tv CBS Overnight News CBS February 2, 2016 3:42am-4:30am EST
mineral rights. so companies are eager to get ahold of minerals. >> yes. >> so they pay some special money for it. kaiser said it was all legal. he told attorney james silkenaught that the minister was shopping for a townhouse, a jet and a yacht. but his name must not be connected to the purchases. >> if his name now would appear in connection with buying some items, it would look at least very, very embarrassing. >> right. presumably his salary and, wherever it is, would not cover the kind of acquisitions? >> sure, the salary of a teacher here.
being able to buy property here? and to live a nice life but his name being out? >> right. any guesses as to how much money we are talking about, for the brownstone and other items? >> for the brownstone, $10 million. for second hand gulf stream, $10 million, $20 million. a yacht would be at least $2 million, $3 million. >> reporter: the fictitious story of the minister was cooked up in global witness's london office based on a money laundering case. the investigator phoned 50 law firms with experience in private asset protection and got face to face meetings with 16 lawyers in 13 firms. >> i would say, gray money. i think somebody, blank money. >> reporter: global witness says the pitch was designed to to raise red flags and to give the lawyers good reason to suspect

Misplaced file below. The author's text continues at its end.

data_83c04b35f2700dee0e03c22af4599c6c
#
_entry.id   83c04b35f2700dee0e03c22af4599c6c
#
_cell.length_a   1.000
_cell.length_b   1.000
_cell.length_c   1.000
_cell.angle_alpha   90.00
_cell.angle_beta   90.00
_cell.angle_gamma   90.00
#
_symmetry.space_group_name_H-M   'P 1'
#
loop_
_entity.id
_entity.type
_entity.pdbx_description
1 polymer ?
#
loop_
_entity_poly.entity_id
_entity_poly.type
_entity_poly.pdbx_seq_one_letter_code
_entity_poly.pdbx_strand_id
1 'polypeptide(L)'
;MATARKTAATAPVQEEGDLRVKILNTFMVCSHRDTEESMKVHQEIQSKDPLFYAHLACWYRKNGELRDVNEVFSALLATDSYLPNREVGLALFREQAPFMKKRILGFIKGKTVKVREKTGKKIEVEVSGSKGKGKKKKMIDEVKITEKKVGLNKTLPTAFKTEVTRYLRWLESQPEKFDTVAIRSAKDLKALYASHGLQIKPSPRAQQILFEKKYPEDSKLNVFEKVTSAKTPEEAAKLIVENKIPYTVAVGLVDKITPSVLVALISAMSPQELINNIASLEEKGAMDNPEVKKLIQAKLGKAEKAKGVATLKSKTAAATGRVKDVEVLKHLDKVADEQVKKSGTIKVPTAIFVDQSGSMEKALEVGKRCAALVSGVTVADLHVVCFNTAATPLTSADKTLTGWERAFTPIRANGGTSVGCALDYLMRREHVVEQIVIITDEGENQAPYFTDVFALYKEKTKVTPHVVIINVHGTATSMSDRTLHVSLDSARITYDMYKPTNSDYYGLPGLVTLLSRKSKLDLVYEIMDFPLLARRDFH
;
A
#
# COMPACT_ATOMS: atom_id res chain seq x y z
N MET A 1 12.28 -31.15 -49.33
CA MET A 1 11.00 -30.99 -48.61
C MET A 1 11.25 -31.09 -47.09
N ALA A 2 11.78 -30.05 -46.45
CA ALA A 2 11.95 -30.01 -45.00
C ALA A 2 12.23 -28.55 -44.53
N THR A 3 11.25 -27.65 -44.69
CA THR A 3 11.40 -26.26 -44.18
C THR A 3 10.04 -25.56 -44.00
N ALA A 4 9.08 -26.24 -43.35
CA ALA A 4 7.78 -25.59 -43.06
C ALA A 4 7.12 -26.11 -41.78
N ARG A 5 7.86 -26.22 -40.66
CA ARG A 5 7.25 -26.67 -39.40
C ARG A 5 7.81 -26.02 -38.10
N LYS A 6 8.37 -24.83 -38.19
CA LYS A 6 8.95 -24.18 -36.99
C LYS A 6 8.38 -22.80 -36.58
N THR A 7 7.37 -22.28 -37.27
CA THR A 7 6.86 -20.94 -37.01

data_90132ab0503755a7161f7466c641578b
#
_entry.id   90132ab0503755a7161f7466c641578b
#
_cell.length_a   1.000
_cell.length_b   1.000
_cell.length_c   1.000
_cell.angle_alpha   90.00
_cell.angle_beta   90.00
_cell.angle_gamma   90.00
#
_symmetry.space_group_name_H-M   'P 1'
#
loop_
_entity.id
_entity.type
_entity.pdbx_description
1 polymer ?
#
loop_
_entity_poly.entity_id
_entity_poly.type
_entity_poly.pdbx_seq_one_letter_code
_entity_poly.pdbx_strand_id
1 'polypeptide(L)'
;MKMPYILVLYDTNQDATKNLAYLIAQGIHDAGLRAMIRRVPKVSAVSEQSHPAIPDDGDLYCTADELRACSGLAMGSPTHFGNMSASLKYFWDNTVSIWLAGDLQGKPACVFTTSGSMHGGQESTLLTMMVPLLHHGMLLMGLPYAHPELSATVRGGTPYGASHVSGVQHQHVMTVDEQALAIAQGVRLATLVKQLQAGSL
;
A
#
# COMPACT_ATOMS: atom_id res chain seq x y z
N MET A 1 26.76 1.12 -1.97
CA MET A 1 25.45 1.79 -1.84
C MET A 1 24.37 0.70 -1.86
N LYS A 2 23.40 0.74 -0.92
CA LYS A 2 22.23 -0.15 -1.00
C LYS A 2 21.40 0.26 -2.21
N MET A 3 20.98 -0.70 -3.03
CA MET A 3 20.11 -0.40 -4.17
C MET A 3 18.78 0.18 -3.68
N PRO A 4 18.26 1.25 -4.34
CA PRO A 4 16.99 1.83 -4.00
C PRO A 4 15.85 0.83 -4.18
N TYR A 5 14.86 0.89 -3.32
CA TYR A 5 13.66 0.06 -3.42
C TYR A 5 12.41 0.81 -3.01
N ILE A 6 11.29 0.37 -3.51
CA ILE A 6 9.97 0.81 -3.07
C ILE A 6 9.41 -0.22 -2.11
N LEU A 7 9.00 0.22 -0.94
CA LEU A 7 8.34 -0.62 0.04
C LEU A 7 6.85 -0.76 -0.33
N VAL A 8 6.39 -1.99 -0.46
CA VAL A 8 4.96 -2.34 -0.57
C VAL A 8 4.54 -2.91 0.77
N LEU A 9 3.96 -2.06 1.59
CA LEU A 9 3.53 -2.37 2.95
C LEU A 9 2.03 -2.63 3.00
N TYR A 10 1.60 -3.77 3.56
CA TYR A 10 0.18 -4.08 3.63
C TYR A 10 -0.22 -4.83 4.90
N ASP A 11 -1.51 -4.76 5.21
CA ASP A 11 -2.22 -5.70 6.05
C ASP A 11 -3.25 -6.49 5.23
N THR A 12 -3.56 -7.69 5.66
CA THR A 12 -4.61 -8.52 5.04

came from official corruption. and they all did. >> i told you the money is a bit tainted. >> tainted. >> pretty much. >> okay. >> you gave another expression. so i have to be frank. how would you name it? >> some people call it bribes. >> no, not bribes. business deals. okay, bribe. bribe. >> the story, the african minister would have raised eyebrows for the average person on the street. >> co-founder of global witness, public advocacy group that exposes. corruption in the developing world. previous undercover investigations, exposed the african blood diamond. this investigation, she says, exposes flaws in the u.s. legal system that made it a hub for international money laundering. >> what the lawyers laid out for
different possibilities and ways in which it could be done. >> reporter: if you want to get dirty money into the united states it is not that hard to do. >> i am saying there is an open door. and pretty shocking and pretty concerning. because, that money could be coming from anywhere. >> reporter: of the 16 lawyers that global witness recorded in the preliminary meetings, only attorney, jeffrey herman flatly declined to participate and showed ralph kaiser the door. >> i have some real questions about that -- under the foreign corrupt practices. >> right. >> under the foreign corrupt practices act, bribing foreign officials is illegal. >> by americans. >> by americans. >> but americans are not involved? so it is money from others, not